Skip to main content

MS Interview with author Barbara Stensland

                                        Stumbling In Flats by [Stensland, Barbara]

‘If Bridget Jones had MS, this would be her diary’ – The MS Society
‘The value of the Stumbling in Flats blog … it opens so many avenues of support and understanding, not only to the sufferer, but to the family, the friends … so that they will understand what it’s like to walk through treacle’ – Janis H. Winehouse

Author Barbara Stensland is a recent MS acquaintance for whom I am grateful. Her  blog and her book Stumbling in Flats...a funny old life with MS is highly entertaining. MS Warriors around the world can and will relate to and appreciate Barbara's upbeat attitude toward an otherwise depressing disease.

Thank you, Barbara, for sharing with us during MS Awareness Month. 

*MS Awareness Month is this month in the United States. Forgive my ignorance, but...Is this also MS Awareness Month in Wales?

I’ve just checked, and we don’t have a month here in the UK, we have an MS Awareness Week, which runs this year from 22 – 28 April. There will be lots of exciting campaigns and fundraising and it will hopefully increase awareness around the UK of this life-changing illness and the effect it can have on people with MS and their families.

*What is your most annoying MS symptom? How do you deal with it?

I would definitely say that fatigue is by far my most annoying symptom. So hard to describe to anyone without MS, it’s a constant presence in my life. It’s the suddenness of it, the hard to predict timing of it. Every hour, every day, it could pop up and send me to bed.

This makes planning really difficult; over the years I’ve worked out that I shouldn’t book two appointments in one day, no early morning meetings or late evenings. I do a lot of my socializing at home now too, so at least I can stay in touch with my friends, who are so important to me. I also have a study space at Uni but also one at home, so if I’m too tired to travel, I can study from home.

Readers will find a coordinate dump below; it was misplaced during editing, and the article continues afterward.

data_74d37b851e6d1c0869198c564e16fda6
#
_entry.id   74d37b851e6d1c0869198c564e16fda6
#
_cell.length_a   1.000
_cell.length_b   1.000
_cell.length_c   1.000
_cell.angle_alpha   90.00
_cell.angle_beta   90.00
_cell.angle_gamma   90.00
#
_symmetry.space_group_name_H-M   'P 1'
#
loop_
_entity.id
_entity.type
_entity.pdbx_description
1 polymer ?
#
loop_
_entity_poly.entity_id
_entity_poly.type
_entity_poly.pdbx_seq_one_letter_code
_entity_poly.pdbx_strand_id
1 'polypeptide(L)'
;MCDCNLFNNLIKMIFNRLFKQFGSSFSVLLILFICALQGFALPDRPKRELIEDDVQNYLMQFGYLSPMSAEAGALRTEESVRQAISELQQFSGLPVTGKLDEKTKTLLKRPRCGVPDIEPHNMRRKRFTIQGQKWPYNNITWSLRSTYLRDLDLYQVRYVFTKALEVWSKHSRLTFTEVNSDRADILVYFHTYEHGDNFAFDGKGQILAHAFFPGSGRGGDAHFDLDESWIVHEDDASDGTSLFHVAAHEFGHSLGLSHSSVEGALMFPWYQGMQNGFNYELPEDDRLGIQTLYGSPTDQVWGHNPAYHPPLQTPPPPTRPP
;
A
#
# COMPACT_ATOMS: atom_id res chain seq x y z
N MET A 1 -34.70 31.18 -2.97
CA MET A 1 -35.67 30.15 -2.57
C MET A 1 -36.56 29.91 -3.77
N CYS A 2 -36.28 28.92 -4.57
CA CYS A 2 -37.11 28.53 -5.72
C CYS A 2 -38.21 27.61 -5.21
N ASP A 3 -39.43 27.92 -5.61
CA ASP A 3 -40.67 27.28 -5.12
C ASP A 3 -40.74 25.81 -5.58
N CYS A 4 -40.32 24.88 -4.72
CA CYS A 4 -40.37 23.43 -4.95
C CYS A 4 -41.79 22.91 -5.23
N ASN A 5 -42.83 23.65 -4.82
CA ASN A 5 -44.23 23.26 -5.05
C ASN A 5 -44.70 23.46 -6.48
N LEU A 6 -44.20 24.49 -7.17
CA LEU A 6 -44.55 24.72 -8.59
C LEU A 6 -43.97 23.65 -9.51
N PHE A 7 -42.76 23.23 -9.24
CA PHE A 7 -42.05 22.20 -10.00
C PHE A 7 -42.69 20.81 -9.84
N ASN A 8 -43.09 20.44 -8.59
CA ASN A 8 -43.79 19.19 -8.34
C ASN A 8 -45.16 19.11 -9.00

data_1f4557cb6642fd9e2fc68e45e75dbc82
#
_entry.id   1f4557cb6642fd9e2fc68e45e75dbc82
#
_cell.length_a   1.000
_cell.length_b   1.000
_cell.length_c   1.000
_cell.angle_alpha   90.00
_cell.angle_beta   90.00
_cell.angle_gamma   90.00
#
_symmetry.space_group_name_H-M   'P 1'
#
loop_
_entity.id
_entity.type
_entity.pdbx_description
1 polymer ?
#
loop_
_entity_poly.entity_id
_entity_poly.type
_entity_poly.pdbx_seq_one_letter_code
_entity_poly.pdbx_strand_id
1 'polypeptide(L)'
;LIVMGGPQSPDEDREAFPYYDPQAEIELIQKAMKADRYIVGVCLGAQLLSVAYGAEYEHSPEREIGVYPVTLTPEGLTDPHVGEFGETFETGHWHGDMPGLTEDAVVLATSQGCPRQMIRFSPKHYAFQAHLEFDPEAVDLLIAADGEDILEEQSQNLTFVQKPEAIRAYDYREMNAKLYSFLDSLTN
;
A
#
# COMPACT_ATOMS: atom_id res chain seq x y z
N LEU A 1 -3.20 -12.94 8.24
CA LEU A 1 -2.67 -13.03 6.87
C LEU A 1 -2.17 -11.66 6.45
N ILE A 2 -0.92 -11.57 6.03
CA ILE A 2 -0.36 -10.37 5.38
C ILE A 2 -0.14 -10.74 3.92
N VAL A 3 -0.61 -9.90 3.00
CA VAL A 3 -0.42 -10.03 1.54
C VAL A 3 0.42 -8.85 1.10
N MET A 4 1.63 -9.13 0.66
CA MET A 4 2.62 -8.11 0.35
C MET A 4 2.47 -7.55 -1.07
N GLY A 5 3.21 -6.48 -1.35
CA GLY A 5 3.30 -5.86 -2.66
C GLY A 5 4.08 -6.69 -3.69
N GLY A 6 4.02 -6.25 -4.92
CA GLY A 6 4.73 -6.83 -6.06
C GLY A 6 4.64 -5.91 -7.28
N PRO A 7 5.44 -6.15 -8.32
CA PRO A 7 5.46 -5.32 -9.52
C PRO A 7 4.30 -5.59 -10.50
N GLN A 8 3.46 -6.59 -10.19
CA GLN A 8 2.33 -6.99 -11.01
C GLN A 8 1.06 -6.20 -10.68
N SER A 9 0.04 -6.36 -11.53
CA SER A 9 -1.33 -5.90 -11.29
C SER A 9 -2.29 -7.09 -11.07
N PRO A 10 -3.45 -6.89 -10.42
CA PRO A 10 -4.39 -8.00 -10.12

The best thing though is that my boss is so understanding and recognizes when I become tired. He sends me to a quiet corner (I work on a building site) or the van and I can sleep. He’s a sweetheart and I’m really lucky. Especially when you consider my last boss fired me when I was diagnosed with MS!

*What advice can you share with newly diagnosed Warriors?

Allow yourself to grieve, it’s a big thing to take on board and MS can affect so many areas of your life. Give yourself time to get your head together. Surround yourself with supportive family and friends and let them look after you.

Investigate all treatment options, with the help of your neurologist or MS nurse. Only read trusted medical websites. If you’re working, read up about your rights. Find good online support networks and chat with people who have been through the same thing.

*How do you respond/react to negative attitudes towards MS?

By proving them wrong and challenging their attitudes! I’m not afraid to speak up for myself and others with MS. Education is the key – especially making the public aware that not all MS symptoms are visible. The more we spread awareness, the more people will understand.

*Discuss your thoughts on alternative/natural/holistic (essential oils, exercise, diet, supplementary vitamins)  MS treatments. What has and had not worked for you?

One thing you discover after you’re diagnosed with MS is that a lot of people will tell you how to cure it. The best thing to do is to ignore it; there is no cure. But there are ways to make life easier. However, one size doesn’t fit all! You need to find out what works for you.

Over the years, I’ve dabbled in a few things. I’ve got a high-strength Vitamin D prescription that I take once a month. I also make sure I’m as mobile as possible, when it’s possible. I’ve also found that too many carbs slow me down, so I try to eat as many fresh vegetables as possible.

It’s hard to say what didn’t work, as I didn’t really implement any huge lifestyle changes, as for me it was more about my emotional mindset.

*How has MS challenged your perspective on life? What is the biggest sacrifice to the MonSter?

MS completely turned my life around – I lost my job, my partner, my future. So I had to rebuild my life in its entirety. MS challenged me to ask my self ‘what really matters to me, now the worst has happened?’. MS gave me the opportunity to take up a long-held dream, writing, and this has led to so many opportunities.

MS has made me appreciate life so much more, although the journey to this wasn’t at all easy. As for my biggest sacrifice, it has to be the ability to do things on the spur of the moment! I miss it.